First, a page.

Walt Whitman quote from Specimen Days, Crystal Spring Park boardwalk, Laurel Springs, NJ, photograph by Michelle Tennison
What is the shortest distance between two points?
A fully formed body of light
Question Sabine Miller, Answer Michelle Tennison (2015)
First Light, Crystal Spring Park, Laurel Springs, NJ, photograph by Michelle Tennison
I love poetry. And I especially love Walt Whitman. He wrote that “every hour of light and dark is a miracle.” I got a sense of that myself when I ventured into an unlikely little park in the middle of suburbia.
Crystal Spring Park in Laurel Springs, New Jersey:
What I now know: Walt Whitman spent his summers between 1876 and 1884 in a farmhouse near Crystal Spring, a low magnitude natural spring at the eastern end of Laurel Lake in Laurel Springs, Camden County New Jersey. Whitman was convalescing at the time and is said to have visited the spot often to drink and bathe there as he regarded the waters to be healing in nature. The spring is still active today, trickling gently downhill into Laurel Lake.
Much of Whitman’s Specimen Days and part of Leaves of Grass (which he added to throughout his life) were written at this location. A boardwalk trail in the park features quotes from his Nature-notes of 1887-81 for Specimen Days.
It was sunrise when I arrived, and there was a dream-like quality to my experience here, like I had entered an alternate universe where poetry was understood to be integral to our humanity, because it is.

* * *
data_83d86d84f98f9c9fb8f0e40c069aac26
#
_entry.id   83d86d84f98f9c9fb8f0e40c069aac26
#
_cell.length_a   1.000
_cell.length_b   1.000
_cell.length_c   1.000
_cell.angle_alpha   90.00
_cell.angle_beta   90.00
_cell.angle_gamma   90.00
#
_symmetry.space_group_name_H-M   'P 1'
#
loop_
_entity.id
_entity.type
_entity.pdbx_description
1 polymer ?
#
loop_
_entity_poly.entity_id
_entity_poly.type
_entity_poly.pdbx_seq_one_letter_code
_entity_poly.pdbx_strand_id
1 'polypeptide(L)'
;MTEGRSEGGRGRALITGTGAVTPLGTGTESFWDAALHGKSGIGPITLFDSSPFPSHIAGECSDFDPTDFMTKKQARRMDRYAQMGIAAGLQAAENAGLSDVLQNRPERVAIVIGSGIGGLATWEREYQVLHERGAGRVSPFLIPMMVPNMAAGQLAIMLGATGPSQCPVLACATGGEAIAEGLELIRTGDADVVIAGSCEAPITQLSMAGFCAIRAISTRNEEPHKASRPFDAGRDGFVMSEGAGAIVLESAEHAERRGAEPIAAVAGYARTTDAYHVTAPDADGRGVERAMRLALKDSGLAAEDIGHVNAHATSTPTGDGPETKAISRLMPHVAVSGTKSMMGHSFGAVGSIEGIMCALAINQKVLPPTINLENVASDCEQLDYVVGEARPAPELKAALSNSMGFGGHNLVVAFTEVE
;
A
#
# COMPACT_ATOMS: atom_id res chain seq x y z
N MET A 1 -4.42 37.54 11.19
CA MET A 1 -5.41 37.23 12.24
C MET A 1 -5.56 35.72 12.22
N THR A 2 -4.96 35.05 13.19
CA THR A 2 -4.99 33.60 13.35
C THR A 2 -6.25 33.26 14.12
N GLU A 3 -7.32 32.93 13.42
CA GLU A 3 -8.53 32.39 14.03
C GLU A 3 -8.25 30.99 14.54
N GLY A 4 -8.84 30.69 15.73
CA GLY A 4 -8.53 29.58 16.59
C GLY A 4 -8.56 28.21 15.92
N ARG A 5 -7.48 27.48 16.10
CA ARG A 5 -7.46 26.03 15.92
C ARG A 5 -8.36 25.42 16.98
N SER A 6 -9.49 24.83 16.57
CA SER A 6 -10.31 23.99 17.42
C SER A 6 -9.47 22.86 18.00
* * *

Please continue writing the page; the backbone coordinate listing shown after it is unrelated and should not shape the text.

It is difficult
to get the news from poems
yet men die miserably every day
of what is found there.
From Asphodel, That Greeny Flower, William Carlos Williams
Let us remember … that in the end we go to poetry for one reason, so that we might more fully inhabit our lives and the world in which we live them, and that if we more fully inhabit these things, we might be less apt to destroy both.
— Christian Wiman, former editor of Poetry magazine
Crystal Spring Park, Laurel Springs, NJ, Michelle Tennison
Perhaps there is more meaning inherent in everyday things than we realize.
When we play The Question and Answer game in definition form, with questions such as What is faith?, it feels like an experiment in living words, one where we might begin to reclaim language after years of devitalization through manipulative and/or mercenary agendas. (Beware the Vision checking account or Freedom mortgage). Many of us are longing to experience an authenticity in communication that we feel has been lost. One way to do this is to concretize and reconnect abstractions to their original source: The living Earth.
What is faith?
A cicada shell still hanging on the tree
Q&A Session with Chris Hudson, Mary Ellen Binkele, and Michelle Tennison (approx. 2003)